3. Thus, while construing the legal regulation established in Article 36 (wording of 8 May 2008) of the Law on Elections to the European Parliament in the aspect disputed by the petitioner and in the context of the legal regulation established in the other articles (paragraphs thereof) of this law, it has been held in this ruling that citizens of the Republic of Lithuania as well as citizens of other Member States of the European Union, who permanently reside in Lithuania, may be elected as Members of the European Parliament on the basis of proportional electoral system provided their candidacies are nominated by the political parties which have the exclusive right to present lists of candidates, and which enlisted them into the lists of candidates.

Thus, the petition of the Supreme Administrative Court of Lithuania, the petitioner, to investigate whether Paragraph 1 (wording of 8 May 2008) of Article 36 of the Law on Elections to the European Parliament to the extent that it is established that candidates to Members of the European Parliament may be nominated exclusively by the political parties registered pursuant to the Law on Political Parties and which meet the requirements of the Law on Political Parties regarding the number of party members is not in conflict with the Constitution is to be treated as the petition requesting to investigate whether Article 36 (wording of 8 May 2008) of the Law on Elections to the European Parliament to the extent that it is established that citizens of the Republic of Lithuania as well as citizens of other Member States of the European Union, permanently residing in Lithuania, may be elected to the European Parliament only if they are enlisted in the lists of candidates to Members of the European Parliament, which are drawn up by political parties, is not in conflict with the Constitution.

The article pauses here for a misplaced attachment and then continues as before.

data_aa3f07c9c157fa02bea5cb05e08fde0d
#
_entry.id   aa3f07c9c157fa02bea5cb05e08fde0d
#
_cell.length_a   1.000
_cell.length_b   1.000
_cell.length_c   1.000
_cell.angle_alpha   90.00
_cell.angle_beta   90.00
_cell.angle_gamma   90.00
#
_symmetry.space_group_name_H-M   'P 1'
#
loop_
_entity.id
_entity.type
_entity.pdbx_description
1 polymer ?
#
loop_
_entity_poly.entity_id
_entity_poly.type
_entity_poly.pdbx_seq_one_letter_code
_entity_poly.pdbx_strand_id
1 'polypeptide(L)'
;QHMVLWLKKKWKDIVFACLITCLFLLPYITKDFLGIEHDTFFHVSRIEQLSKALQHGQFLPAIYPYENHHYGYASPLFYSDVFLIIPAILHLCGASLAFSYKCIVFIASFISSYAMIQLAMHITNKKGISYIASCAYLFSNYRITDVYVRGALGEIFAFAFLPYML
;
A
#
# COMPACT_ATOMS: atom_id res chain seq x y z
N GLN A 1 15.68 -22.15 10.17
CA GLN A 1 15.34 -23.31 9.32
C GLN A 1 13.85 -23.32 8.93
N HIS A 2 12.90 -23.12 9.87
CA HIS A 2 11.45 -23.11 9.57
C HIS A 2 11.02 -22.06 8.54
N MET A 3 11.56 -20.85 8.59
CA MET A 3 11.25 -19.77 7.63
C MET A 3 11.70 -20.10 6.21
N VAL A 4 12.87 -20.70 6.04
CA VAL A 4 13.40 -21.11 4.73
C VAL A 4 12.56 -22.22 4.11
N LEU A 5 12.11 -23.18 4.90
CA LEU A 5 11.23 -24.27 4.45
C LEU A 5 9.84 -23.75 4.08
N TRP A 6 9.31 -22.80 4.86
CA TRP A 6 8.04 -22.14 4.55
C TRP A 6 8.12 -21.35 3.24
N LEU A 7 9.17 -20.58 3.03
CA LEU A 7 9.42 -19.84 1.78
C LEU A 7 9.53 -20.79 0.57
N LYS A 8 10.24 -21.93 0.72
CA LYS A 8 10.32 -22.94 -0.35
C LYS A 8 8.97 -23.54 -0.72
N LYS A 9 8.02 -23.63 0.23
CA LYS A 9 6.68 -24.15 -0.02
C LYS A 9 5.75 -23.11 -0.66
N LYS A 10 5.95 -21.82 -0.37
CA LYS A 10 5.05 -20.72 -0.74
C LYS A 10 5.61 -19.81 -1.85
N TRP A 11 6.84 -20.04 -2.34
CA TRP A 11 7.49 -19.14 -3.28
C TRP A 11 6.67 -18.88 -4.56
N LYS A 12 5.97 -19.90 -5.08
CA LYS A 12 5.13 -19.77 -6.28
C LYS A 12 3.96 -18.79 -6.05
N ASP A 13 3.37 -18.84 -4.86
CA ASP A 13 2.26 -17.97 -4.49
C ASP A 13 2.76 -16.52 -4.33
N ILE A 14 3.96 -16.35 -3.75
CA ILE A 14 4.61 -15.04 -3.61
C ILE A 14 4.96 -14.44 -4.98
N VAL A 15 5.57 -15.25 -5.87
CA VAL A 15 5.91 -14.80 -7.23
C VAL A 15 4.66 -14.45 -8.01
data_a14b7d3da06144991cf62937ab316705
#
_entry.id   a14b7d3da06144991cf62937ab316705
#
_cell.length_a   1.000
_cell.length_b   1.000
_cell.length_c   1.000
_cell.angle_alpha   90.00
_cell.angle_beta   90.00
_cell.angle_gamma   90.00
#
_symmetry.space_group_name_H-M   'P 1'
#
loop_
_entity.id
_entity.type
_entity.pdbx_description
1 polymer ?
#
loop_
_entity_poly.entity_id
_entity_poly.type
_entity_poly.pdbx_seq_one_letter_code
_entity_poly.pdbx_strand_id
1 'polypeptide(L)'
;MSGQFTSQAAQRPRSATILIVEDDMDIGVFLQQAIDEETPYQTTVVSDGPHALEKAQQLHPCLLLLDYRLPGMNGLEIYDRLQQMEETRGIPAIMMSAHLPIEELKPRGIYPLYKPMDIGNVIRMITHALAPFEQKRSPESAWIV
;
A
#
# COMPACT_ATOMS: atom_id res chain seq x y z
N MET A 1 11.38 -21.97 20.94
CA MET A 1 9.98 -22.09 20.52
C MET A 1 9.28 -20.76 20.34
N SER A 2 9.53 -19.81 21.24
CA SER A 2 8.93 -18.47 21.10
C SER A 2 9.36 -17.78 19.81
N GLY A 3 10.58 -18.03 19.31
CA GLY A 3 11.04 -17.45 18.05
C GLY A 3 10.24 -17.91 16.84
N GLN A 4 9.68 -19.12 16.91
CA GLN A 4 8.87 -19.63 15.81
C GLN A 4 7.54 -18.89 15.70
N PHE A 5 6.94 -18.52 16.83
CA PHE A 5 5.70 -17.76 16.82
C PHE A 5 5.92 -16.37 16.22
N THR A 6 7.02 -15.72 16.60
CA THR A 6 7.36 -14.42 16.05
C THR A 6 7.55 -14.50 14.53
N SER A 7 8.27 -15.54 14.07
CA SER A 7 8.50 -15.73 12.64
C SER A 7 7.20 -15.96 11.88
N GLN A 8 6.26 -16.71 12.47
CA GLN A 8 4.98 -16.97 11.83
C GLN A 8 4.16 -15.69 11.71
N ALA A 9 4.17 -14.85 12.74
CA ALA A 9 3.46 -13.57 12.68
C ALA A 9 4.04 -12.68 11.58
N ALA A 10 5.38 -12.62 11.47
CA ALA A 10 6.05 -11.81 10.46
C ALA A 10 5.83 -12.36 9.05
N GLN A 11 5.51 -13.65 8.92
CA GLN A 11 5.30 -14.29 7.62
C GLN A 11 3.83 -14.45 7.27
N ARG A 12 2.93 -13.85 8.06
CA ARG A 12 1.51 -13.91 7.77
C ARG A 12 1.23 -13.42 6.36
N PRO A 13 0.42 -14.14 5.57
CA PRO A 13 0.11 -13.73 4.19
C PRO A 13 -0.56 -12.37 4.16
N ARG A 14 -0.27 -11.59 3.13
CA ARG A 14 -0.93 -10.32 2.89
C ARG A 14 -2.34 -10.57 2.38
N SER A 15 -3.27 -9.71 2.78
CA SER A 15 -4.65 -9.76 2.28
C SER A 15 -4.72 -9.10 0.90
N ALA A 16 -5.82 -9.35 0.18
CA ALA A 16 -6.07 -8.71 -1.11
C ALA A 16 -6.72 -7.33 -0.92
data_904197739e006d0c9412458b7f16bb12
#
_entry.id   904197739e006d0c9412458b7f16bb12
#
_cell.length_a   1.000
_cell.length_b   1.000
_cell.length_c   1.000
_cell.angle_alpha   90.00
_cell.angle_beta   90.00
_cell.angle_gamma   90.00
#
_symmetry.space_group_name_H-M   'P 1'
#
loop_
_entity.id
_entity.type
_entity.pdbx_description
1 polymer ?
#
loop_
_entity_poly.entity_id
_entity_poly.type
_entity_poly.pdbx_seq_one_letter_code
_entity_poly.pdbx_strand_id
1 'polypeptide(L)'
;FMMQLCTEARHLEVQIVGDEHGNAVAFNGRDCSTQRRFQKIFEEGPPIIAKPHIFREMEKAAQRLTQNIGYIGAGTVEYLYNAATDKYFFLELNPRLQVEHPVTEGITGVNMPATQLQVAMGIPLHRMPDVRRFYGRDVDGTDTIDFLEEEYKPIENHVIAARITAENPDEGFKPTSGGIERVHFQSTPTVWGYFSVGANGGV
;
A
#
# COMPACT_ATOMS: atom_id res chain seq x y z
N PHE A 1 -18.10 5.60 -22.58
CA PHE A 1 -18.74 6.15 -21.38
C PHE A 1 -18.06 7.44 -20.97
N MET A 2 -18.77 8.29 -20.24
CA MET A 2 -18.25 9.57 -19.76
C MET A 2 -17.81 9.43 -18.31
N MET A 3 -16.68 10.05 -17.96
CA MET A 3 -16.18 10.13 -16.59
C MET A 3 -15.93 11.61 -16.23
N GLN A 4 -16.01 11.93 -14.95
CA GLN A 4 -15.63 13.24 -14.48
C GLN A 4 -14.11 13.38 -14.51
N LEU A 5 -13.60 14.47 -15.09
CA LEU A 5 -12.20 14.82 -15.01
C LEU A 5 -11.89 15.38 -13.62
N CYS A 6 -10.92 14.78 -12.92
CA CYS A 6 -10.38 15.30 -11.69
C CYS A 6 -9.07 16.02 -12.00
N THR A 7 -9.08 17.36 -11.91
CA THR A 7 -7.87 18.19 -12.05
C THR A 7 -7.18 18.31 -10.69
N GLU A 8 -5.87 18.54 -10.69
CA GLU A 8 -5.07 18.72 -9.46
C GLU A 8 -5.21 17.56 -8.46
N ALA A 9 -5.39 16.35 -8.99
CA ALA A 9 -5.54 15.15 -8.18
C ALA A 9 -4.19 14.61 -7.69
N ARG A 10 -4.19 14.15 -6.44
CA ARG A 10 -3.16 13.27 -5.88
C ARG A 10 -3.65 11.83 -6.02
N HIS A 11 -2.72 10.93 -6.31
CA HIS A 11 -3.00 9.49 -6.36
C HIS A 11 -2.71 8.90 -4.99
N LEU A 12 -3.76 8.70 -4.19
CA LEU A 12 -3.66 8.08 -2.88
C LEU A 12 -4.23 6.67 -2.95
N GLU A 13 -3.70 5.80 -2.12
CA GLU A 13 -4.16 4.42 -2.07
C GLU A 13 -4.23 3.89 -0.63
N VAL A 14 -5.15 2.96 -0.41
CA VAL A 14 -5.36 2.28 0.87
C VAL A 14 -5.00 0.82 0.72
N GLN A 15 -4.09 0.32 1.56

4. It needs to be noted that the petitioner doubts as regards the compliance (to the specified extent) of the legal regulation entrenched in Article 36 (wording of 8 May 2008) of the Law on Elections to the European Parliament with inter alia Paragraph 1 of Article 34 of the Constitution in which it is established that citizens who, on the day of election, have reached 18 years of age, shall have the electoral right, however, from the entirety of the arguments of the petitioner it is clear that it doubts as regards the compliance of the disputed norm not with Paragraph 1 of Article 34 of the Constitution, but with Paragraph 2 of the said article, in which it is established that the right to be elected shall be established by the Constitution of the Republic of Lithuania and by the election laws.

5. Thus, in the constitutional justice case at issue the Constitutional Court will investigate whether Article 36 (wording of 8 May 2008) of the Law on Elections to the European Parliament to the extent that it is established that citizens of the Republic of Lithuania as well as citizens of other Member States of the European Union, permanently residing in Lithuania, may be elected to the European Parliament only if they are enlisted in the lists of candidates to Members of the European Parliament, which are drawn up by political parties, was not in conflict with Paragraph 2 of Article 29, Paragraph 2 of Article 34, Paragraph 2 of Article 35, Paragraph 1 of Article 135 of the Constitution.

III

1. On 1 May 2004, the Republic of Lithuania became a Member State of the European Union. On 13 July 2004, the Seimas adopted the Law on Supplementing the Constitution of the Republic of Lithuania with the Constitutional Act “On Membership of the Republic of Lithuania in the European Union” and Supplementing Article 150 of the Constitution of the Republic of Lithuania, by Article 1 whereof it supplemented the Constitution with the Constitutional Act of the Republic of Lithuania “On Membership of the Republic of Lithuania in the European Union”, which is a constituent part of the Constitution (Article 150 of the Constitution). This Constitutional Act came into force on 14 August 2004. Thereby the membership of the Republic of Lithuania in the European Union was constitutionally confirmed (Constitutional Court rulings of 13 December 2004 and 14 March 2006).